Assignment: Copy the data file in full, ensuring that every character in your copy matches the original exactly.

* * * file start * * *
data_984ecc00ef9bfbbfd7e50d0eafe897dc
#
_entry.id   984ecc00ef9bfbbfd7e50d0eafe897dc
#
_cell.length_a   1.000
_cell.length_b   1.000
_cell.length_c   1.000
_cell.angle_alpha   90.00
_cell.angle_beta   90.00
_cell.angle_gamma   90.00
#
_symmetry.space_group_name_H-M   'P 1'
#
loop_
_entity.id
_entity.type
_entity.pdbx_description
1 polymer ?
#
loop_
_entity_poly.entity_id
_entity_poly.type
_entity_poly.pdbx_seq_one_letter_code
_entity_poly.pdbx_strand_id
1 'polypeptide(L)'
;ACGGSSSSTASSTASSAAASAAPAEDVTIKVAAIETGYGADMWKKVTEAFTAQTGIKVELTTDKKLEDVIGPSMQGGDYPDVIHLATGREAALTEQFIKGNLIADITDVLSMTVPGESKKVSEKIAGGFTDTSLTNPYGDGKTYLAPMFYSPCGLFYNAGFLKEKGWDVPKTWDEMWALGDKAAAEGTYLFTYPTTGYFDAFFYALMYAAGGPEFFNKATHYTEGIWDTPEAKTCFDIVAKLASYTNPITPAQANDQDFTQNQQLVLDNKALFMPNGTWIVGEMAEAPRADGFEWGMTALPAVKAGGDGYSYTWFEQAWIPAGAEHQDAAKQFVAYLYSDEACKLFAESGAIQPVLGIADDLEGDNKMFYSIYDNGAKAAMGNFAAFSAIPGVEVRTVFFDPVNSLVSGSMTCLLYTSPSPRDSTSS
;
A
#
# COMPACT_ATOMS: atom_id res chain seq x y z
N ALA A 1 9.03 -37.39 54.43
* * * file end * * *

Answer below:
data_984ecc00ef9bfbbfd7e50d0eafe897dc
#
_entry.id   984ecc00ef9bfbbfd7e50d0eafe897dc
#
_cell.length_a   1.000
_cell.length_b   1.000
_cell.length_c   1.000
_cell.angle_alpha   90.00
_cell.angle_beta   90.00
_cell.angle_gamma   90.00
#
_symmetry.space_group_name_H-M   'P 1'
#
loop_
_entity.id
_entity.type
_entity.pdbx_description
1 polymer ?
#
loop_
_entity_poly.entity_id
_entity_poly.type
_entity_poly.pdbx_seq_one_letter_code
_entity_poly.pdbx_strand_id
1 'polypeptide(L)'
;ACGGSSSSTASSTASSAAASAAPAEDVTIKVAAIETGYGADMWKKVTEAFTAQTGIKVELTTDKKLEDVIGPSMQGGDYPDVIHLATGREAALTEQFIKGNLIADITDVLSMTVPGESKKVSEKIAGGFTDTSLTNPYGDGKTYLAPMFYSPCGLFYNAGFLKEKGWDVPKTWDEMWALGDKAAAEGTYLFTYPTTGYFDAFFYALMYAAGGPEFFNKATHYTEGIWDTPEAKTCFDIVAKLASYTNPITPAQANDQDFTQNQQLVLDNKALFMPNGTWIVGEMAEAPRADGFEWGMTALPAVKAGGDGYSYTWFEQAWIPAGAEHQDAAKQFVAYLYSDEACKLFAESGAIQPVLGIADDLEGDNKMFYSIYDNGAKAAMGNFAAFSAIPGVEVRTVFFDPVNSLVSGSMTCLLYTSPSPRDSTSS
;
A
#
# COMPACT_ATOMS: atom_id res chain seq x y z
N ALA A 1 9.03 -37.39 54.43